Nick Mulcahy

June 01, 2015

CHICAGO — What's true in invasive cancer has been found to be true in its clinical precursor, ductal carcinoma in situ (DCIS): an aromatase inhibitor (AI) is more effective than tamoxifen in preventing disease recurrence.

But not dramatically so, according to results from a major clinical trial.

The AI, anastrozole (Arimidex, AstraZeneca), provided a statistically significant improvement in disease-free survival compared with tamoxifen, reported lead author Richard Margolese, MD, from the Jewish General Hospital, McGill University, in Montreal, Quebec, Canada.

Anastrozole is the "safer and more effective drug," and is now the "preferred option," Dr Margolese told reporters during press briefing here at the American Society of Clinical Oncology 2015 Annual Meeting.

In the 3104-patient trial, the 10-year disease-free survival rate was higher in the anastrozole group than in the tamoxifen group (93.5% vs 89.2%). There were 198 events: 114 in the tamoxifen group and 84 in the anastrozole group (hazard ratio [HR], 0.73; P = .03).

An event was defined as local, regional, or distant recurrence or contralateral disease, invasive or DCIS.

Each drug was given for 5 years. The average follow-up is 9 years.

Notably, the benefit with anastrozole was primarily in women younger than 60 years. "There is no good explanation" for the efficacy being concentrated in younger women, said Dr Margolese

The results are not a surprise, said E. Shelley Hwang, MD, from Duke University in Durham, North Carolina, who was not involved in the study.

The lower local recurrence rates associated with AIs in various trials confirm "the findings of adjuvant therapy studies for invasive cancer," she told Medscape Medical News.

 
This is potentially practice-changing.
 

"I think this is potentially practice-changing," she said, explaining that tamoxifen has been the standard in DCIS.

But don't expect a rush of patients, suggested Dr Hwang.

"Tamoxifen is not widely used for DCIS currently," she said. "We will see whether these results will increase the use of endocrine therapy for this disease."

The decision to use antiendocrine therapy could hinge on several factors, experts explained.

Adverse effects are an important consideration. "The decision to take anastrozole, tamoxifen, or nothing will depend on individual side effects, as well as these types of clinical trial data," said Dr Hwang.

Taking nothing is definitely an option, said Harold Burstein, MD, from the Dana-Farber Cancer Institute in Boston, who was not involved with the study.

But with DCIS, he said, there is an even a "bigger issue" — doing nothing: no surgery, no radiation therapy, and no endocrine therapy. In other words, treat DCIS with active surveillance. Dr Burstein manages some DCIS cases at Dana-Farber with active surveillance. "Typically, older women with low-grade DCIS might be candidates," he told Medscape Medical News.

Some of the women in the current trial, known as NSABP B-35, were probably candidates for active surveillance, said Dr Hwang. But a clinical trial is needed to prove its merit. Two ongoing European clinical trials will address this issue, she said.

In the meantime, antiestrogens are taken for 5 years after surgery and radiation, prompting some to question whether this is overtreatment for DCIS.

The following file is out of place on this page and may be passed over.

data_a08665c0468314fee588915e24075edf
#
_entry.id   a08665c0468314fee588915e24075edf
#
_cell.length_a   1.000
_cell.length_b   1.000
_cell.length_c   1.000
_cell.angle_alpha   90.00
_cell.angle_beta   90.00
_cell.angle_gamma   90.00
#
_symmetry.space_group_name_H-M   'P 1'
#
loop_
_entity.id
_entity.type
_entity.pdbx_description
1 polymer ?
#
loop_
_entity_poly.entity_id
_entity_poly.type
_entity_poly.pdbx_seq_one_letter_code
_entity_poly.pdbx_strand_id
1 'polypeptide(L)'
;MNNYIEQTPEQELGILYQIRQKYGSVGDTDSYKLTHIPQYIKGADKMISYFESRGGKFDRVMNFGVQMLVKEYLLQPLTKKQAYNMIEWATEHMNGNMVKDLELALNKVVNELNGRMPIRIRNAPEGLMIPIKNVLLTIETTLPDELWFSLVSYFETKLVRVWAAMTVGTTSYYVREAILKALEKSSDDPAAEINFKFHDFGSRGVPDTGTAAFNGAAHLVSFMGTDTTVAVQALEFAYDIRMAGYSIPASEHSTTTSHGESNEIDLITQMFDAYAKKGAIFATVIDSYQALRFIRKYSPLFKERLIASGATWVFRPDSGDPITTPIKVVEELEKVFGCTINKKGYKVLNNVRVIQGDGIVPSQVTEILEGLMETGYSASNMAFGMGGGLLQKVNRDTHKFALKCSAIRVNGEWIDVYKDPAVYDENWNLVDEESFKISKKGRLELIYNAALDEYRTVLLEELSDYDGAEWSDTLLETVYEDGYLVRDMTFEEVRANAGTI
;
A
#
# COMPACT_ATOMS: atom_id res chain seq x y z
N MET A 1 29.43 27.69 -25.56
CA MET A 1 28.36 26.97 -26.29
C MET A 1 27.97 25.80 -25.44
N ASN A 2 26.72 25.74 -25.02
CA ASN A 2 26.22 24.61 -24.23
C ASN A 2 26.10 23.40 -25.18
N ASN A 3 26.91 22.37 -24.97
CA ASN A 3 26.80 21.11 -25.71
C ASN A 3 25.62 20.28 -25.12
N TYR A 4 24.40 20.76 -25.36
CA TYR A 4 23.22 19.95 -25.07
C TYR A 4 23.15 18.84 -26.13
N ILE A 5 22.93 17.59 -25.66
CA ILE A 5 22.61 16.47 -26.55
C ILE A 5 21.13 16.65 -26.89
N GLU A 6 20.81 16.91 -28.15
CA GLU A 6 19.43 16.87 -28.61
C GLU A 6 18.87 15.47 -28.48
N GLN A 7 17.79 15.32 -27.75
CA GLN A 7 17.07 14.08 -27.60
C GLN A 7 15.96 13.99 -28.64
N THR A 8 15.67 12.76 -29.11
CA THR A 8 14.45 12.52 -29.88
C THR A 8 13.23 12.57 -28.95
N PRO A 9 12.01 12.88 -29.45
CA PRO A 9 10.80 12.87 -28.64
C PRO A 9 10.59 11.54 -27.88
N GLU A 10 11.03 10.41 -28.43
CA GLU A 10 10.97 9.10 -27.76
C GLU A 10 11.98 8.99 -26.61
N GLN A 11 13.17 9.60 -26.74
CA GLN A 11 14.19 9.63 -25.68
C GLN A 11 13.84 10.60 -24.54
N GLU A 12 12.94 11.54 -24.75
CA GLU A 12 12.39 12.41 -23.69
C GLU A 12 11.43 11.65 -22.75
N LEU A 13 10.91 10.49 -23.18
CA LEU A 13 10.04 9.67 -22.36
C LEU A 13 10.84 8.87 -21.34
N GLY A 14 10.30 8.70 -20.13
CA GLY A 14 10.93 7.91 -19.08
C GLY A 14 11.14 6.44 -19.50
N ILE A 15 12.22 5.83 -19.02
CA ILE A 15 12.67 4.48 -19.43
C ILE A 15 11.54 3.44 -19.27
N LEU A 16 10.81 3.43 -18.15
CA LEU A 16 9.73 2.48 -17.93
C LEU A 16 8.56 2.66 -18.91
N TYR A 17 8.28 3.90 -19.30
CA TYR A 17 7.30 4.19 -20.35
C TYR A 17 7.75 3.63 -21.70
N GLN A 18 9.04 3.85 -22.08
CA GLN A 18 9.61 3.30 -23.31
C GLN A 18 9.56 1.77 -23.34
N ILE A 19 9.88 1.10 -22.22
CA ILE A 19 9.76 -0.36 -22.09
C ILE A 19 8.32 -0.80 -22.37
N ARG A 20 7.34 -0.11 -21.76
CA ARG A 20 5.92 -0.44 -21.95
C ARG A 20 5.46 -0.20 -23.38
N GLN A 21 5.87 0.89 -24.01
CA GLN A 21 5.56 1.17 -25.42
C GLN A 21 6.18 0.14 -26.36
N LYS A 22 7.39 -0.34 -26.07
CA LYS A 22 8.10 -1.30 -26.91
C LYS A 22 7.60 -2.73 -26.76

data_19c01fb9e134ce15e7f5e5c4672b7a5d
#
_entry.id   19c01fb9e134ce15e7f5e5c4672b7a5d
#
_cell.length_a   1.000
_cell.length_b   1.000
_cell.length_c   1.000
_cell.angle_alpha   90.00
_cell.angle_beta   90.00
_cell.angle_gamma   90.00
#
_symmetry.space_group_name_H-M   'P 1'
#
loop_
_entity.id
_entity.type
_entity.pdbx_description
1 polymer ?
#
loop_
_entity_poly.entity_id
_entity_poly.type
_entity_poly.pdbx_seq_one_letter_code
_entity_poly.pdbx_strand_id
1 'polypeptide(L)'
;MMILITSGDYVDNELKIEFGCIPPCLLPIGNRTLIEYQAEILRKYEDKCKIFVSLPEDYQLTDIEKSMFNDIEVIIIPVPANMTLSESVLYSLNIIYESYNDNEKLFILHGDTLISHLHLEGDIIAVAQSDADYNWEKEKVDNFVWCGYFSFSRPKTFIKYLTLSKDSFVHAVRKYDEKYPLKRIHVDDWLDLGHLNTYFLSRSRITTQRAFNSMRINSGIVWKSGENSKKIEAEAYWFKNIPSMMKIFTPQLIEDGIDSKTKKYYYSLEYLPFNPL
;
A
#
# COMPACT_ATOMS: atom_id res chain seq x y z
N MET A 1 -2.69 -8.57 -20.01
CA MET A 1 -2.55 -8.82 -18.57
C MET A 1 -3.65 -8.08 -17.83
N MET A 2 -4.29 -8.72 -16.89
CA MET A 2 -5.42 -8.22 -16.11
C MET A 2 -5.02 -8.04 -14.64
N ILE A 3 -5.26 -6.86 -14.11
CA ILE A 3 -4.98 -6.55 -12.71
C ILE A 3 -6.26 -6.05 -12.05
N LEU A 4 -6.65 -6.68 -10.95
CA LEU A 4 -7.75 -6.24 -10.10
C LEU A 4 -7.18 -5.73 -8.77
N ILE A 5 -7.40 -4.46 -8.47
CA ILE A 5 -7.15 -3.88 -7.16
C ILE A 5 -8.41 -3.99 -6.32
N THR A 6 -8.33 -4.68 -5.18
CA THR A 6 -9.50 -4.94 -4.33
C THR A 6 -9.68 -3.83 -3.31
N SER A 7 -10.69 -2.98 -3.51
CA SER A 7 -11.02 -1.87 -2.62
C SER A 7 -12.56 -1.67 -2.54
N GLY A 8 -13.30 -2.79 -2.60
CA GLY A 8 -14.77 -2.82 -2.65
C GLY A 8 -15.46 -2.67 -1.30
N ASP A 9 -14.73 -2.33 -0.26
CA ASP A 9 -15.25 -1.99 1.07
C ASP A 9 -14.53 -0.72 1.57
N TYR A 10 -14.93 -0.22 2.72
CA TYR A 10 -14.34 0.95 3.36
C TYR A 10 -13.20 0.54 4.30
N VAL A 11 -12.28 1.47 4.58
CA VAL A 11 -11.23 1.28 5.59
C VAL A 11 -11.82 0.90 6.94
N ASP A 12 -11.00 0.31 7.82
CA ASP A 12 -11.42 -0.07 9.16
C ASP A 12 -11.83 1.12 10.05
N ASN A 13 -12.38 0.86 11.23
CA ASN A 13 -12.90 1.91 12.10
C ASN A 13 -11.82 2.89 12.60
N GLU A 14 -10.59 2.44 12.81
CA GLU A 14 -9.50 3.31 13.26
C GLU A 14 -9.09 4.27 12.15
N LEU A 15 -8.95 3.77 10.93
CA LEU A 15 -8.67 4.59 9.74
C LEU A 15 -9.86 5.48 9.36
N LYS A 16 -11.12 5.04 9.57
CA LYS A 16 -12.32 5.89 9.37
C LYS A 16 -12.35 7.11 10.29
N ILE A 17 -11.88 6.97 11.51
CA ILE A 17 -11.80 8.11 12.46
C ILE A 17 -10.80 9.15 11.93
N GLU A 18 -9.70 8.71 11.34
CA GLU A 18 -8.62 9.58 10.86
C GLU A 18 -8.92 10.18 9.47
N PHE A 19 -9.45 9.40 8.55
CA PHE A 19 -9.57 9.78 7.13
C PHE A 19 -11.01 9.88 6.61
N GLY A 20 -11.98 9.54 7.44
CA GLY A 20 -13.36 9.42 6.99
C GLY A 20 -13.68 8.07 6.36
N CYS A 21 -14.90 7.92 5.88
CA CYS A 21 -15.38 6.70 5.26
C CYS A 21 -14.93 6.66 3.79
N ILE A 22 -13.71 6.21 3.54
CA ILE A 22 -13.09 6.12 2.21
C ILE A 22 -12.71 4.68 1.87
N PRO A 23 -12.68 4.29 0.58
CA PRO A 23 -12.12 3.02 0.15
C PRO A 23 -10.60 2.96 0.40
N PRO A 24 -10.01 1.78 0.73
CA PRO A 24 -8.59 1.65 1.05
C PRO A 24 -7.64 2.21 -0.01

When choosing these drugs, there is also the issue of cost, said study discussant Joseph Sparano, MD, from the Albert Einstein College of Medicine in the Bronx, New York.

Generic and brand-name tamoxifen costs $14 to $22 per month. However, generic anastrozole and other AIs cost $25 to $80, and brand-name anastrozole costs $380 to $442 per month.

Closer Look at Safety, Efficacy

NSABP B-35 is the first trial to compare the two drug types in the DCIS setting. All of the women, who had hormone-receptor-positive disease, were first treated with breast-conserving therapy (lumpectomy and radiation) and then randomized to either tamoxifen 20 mg/day or anastrozole 1 mg/day.

There were eight deaths due to breast cancer in the tamoxifen group and five in the anastrozole group.

Generally, there were no significant differences in the toxicity profiles of these agents, Dr Margolese reported.

"It is important to remember that not all women will have side effects from tamoxifen or anastrozole," Dr Hwang pointed out.

 
It is important to remember that not all women will have side effects.
 

Nevertheless, the main adverse effect of anastrozole is osteoporosis, which increases the risk for bone fracture. In this study, the use of anastrozole resulted in a higher average annual rate of bone fracture than tamoxifen (50 vs 69 per 1000 women), but the difference was not significant.

In addition, tamoxifen was associated with higher rates of uterine cancer. There were 17 uterine cancers in the tamoxifen group and eight in the anastrozole group, but the difference was not significant.

In terms of hot flashes, there was no significant difference between groups. And no women reported grade 3 or 4 hot flashes.

In terms of arthralgia, more than 70% of women in both groups reported arthralgia of grade 0 or 1. In addition, there were 55 grade 3 events in the tamoxifen group and 77 in the anastrozole group. There was one grade 4 event in the tamoxifen group.

This study was funded by National Institutes of Health. Dr Margolese and Dr Burstein have disclosed no relevant financial relationships. Dr Hwang reports financial ties with Genomic Health and Merck.

American Society of Clinical Oncology (ASCO) 2015 Annual Meeting: Abstract LBA500. Presented May 30, 2015.

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